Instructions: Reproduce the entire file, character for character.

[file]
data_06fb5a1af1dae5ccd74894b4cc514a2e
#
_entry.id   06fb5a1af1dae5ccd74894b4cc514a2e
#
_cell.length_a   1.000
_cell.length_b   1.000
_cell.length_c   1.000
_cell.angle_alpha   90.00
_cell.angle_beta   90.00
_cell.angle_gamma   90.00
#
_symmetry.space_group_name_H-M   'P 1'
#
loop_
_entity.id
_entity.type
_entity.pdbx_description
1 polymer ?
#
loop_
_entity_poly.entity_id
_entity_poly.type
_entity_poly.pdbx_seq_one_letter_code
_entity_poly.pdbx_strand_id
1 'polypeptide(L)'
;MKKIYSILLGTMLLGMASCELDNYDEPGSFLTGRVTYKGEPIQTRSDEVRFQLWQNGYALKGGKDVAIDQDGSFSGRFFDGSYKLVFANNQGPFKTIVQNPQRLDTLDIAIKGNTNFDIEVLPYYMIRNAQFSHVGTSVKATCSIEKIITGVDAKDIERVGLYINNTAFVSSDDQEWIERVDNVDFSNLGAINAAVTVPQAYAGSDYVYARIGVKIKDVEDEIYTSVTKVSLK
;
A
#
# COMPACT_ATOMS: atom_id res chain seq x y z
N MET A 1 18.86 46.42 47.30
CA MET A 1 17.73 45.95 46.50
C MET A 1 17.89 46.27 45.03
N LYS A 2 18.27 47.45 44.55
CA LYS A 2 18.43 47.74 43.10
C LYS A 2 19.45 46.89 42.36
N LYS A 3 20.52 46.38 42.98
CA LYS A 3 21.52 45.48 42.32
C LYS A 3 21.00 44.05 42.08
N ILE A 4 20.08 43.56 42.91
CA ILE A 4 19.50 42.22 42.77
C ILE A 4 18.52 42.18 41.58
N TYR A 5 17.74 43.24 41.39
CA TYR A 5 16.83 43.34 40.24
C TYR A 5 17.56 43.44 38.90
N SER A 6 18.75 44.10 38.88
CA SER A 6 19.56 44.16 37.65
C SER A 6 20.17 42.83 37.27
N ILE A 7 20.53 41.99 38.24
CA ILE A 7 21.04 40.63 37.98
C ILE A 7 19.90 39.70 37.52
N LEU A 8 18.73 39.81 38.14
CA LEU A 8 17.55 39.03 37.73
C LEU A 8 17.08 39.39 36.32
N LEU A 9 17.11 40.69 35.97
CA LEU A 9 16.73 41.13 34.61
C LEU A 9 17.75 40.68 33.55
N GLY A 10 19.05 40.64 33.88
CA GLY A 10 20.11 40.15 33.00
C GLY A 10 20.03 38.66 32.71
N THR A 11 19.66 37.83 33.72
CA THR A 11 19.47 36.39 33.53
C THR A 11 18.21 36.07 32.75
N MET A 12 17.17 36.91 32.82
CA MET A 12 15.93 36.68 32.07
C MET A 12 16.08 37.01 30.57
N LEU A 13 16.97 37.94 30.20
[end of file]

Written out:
data_06fb5a1af1dae5ccd74894b4cc514a2e
#
_entry.id   06fb5a1af1dae5ccd74894b4cc514a2e
#
_cell.length_a   1.000
_cell.length_b   1.000
_cell.length_c   1.000
_cell.angle_alpha   90.00
_cell.angle_beta   90.00
_cell.angle_gamma   90.00
#
_symmetry.space_group_name_H-M   'P 1'
#
loop_
_entity.id
_entity.type
_entity.pdbx_description
1 polymer ?
#
loop_
_entity_poly.entity_id
_entity_poly.type
_entity_poly.pdbx_seq_one_letter_code
_entity_poly.pdbx_strand_id
1 'polypeptide(L)'
;MKKIYSILLGTMLLGMASCELDNYDEPGSFLTGRVTYKGEPIQTRSDEVRFQLWQNGYALKGGKDVAIDQDGSFSGRFFDGSYKLVFANNQGPFKTIVQNPQRLDTLDIAIKGNTNFDIEVLPYYMIRNAQFSHVGTSVKATCSIEKIITGVDAKDIERVGLYINNTAFVSSDDQEWIERVDNVDFSNLGAINAAVTVPQAYAGSDYVYARIGVKIKDVEDEIYTSVTKVSLK
;
A
#
# COMPACT_ATOMS: atom_id res chain seq x y z
N MET A 1 18.86 46.42 47.30
CA MET A 1 17.73 45.95 46.50
C MET A 1 17.89 46.27 45.03
N LYS A 2 18.27 47.45 44.55
CA LYS A 2 18.43 47.74 43.10
C LYS A 2 19.45 46.89 42.36
N LYS A 3 20.52 46.38 42.98
CA LYS A 3 21.52 45.48 42.32
C LYS A 3 21.00 44.05 42.08
N ILE A 4 20.08 43.56 42.91
CA ILE A 4 19.50 42.22 42.77
C ILE A 4 18.52 42.18 41.58
N TYR A 5 17.74 43.24 41.39
CA TYR A 5 16.83 43.34 40.24
C TYR A 5 17.56 43.44 38.90
N SER A 6 18.75 44.10 38.88
CA SER A 6 19.56 44.16 37.65
C SER A 6 20.17 42.83 37.27
N ILE A 7 20.53 41.99 38.24
CA ILE A 7 21.04 40.63 37.98
C ILE A 7 19.90 39.70 37.52
N LEU A 8 18.73 39.81 38.14
CA LEU A 8 17.55 39.03 37.73
C LEU A 8 17.08 39.39 36.32
N LEU A 9 17.11 40.69 35.97
CA LEU A 9 16.73 41.13 34.61
C LEU A 9 17.75 40.68 33.55
N GLY A 10 19.05 40.64 33.88
CA GLY A 10 20.11 40.15 33.00
C GLY A 10 20.03 38.66 32.71
N THR A 11 19.66 37.83 33.72
CA THR A 11 19.47 36.39 33.53
C THR A 11 18.21 36.07 32.75
N MET A 12 17.17 36.91 32.82
CA MET A 12 15.93 36.68 32.07
C MET A 12 16.08 37.01 30.57
N LEU A 13 16.97 37.94 30.20